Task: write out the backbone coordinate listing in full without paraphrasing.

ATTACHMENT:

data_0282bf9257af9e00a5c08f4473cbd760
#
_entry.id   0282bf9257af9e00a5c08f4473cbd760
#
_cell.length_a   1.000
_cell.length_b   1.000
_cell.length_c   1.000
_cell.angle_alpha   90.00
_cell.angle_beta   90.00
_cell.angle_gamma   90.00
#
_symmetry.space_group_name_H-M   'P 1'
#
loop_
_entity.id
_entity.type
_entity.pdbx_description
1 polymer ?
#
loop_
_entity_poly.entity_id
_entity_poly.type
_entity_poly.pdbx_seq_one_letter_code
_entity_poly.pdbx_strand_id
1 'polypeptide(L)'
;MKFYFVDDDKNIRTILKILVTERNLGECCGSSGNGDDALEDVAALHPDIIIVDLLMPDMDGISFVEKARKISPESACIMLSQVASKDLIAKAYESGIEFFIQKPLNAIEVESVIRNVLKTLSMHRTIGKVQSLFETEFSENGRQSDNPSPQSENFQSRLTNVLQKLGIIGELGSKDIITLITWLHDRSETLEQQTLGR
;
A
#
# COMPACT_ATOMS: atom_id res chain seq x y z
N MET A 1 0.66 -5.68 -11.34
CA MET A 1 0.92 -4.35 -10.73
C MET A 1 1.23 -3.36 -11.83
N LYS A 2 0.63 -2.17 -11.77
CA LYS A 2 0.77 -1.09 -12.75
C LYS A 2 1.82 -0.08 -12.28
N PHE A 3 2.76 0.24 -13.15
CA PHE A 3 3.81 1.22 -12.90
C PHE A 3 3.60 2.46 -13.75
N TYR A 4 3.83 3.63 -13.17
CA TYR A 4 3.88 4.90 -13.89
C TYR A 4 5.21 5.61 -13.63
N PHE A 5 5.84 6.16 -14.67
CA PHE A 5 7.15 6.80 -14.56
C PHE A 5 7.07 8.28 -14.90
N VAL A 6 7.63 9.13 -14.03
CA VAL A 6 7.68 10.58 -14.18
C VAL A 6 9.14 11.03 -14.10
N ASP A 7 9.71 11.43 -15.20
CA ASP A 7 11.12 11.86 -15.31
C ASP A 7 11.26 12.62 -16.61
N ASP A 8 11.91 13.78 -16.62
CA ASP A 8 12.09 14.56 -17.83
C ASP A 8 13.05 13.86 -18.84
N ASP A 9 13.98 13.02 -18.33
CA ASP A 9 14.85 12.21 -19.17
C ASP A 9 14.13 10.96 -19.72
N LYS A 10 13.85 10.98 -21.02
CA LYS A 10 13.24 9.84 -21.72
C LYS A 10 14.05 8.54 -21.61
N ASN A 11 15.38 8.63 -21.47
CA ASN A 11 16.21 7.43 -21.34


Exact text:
data_0282bf9257af9e00a5c08f4473cbd760
#
_entry.id   0282bf9257af9e00a5c08f4473cbd760
#
_cell.length_a   1.000
_cell.length_b   1.000
_cell.length_c   1.000
_cell.angle_alpha   90.00
_cell.angle_beta   90.00
_cell.angle_gamma   90.00
#
_symmetry.space_group_name_H-M   'P 1'
#
loop_
_entity.id
_entity.type
_entity.pdbx_description
1 polymer ?
#
loop_
_entity_poly.entity_id
_entity_poly.type
_entity_poly.pdbx_seq_one_letter_code
_entity_poly.pdbx_strand_id
1 'polypeptide(L)'
;MKFYFVDDDKNIRTILKILVTERNLGECCGSSGNGDDALEDVAALHPDIIIVDLLMPDMDGISFVEKARKISPESACIMLSQVASKDLIAKAYESGIEFFIQKPLNAIEVESVIRNVLKTLSMHRTIGKVQSLFETEFSENGRQSDNPSPQSENFQSRLTNVLQKLGIIGELGSKDIITLITWLHDRSETLEQQTLGR
;
A
#
# COMPACT_ATOMS: atom_id res chain seq x y z
N MET A 1 0.66 -5.68 -11.34
CA MET A 1 0.92 -4.35 -10.73
C MET A 1 1.23 -3.36 -11.83
N LYS A 2 0.63 -2.17 -11.77
CA LYS A 2 0.77 -1.09 -12.75
C LYS A 2 1.82 -0.08 -12.28
N PHE A 3 2.76 0.24 -13.15
CA PHE A 3 3.81 1.22 -12.90
C PHE A 3 3.60 2.46 -13.75
N TYR A 4 3.83 3.63 -13.17
CA TYR A 4 3.88 4.90 -13.89
C TYR A 4 5.21 5.61 -13.63
N PHE A 5 5.84 6.16 -14.67
CA PHE A 5 7.15 6.80 -14.56
C PHE A 5 7.07 8.28 -14.90
N VAL A 6 7.63 9.13 -14.03
CA VAL A 6 7.68 10.58 -14.18
C VAL A 6 9.14 11.03 -14.10
N ASP A 7 9.71 11.43 -15.20
CA ASP A 7 11.12 11.86 -15.31
C ASP A 7 11.26 12.62 -16.61
N ASP A 8 11.91 13.78 -16.62
CA ASP A 8 12.09 14.56 -17.83
C ASP A 8 13.05 13.86 -18.84
N ASP A 9 13.98 13.02 -18.33
CA ASP A 9 14.85 12.21 -19.17
C ASP A 9 14.13 10.96 -19.72
N LYS A 10 13.85 10.98 -21.02
CA LYS A 10 13.24 9.84 -21.72
C LYS A 10 14.05 8.54 -21.61
N ASN A 11 15.38 8.63 -21.47
CA ASN A 11 16.21 7.43 -21.34